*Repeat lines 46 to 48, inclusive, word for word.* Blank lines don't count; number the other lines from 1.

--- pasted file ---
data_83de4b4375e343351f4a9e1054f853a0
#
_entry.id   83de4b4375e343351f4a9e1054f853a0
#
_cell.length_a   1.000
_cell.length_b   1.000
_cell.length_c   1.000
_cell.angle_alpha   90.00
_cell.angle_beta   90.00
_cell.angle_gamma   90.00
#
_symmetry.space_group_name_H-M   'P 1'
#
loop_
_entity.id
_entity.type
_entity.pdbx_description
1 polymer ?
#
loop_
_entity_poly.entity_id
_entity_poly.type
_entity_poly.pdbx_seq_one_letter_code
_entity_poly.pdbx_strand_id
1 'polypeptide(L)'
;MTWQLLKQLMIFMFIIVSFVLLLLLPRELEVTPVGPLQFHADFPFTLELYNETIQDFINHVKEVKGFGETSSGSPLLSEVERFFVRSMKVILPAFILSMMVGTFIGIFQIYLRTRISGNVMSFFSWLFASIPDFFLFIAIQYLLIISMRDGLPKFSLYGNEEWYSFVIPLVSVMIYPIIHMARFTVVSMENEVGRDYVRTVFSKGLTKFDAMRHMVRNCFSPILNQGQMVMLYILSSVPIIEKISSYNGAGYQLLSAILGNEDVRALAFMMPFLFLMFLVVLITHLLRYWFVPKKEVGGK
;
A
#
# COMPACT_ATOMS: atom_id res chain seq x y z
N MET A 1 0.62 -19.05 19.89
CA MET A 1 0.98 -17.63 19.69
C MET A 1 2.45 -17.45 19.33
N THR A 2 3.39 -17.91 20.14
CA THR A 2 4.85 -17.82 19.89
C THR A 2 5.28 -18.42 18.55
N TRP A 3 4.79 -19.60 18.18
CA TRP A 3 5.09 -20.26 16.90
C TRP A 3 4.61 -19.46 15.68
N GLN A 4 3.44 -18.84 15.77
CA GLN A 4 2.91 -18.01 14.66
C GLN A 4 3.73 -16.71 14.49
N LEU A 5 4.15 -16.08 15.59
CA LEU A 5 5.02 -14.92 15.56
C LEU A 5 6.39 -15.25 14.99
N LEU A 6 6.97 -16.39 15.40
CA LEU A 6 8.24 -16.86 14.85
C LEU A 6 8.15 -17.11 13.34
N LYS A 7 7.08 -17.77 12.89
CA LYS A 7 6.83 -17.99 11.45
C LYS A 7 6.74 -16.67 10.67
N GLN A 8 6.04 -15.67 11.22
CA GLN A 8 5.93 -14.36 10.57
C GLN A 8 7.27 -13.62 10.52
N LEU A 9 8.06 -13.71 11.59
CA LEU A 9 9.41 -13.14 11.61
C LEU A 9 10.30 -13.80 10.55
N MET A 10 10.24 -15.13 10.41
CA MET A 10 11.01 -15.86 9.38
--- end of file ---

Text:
N LEU A 6 6.97 -16.39 15.40
CA LEU A 6 8.24 -16.86 14.85
C LEU A 6 8.15 -17.11 13.34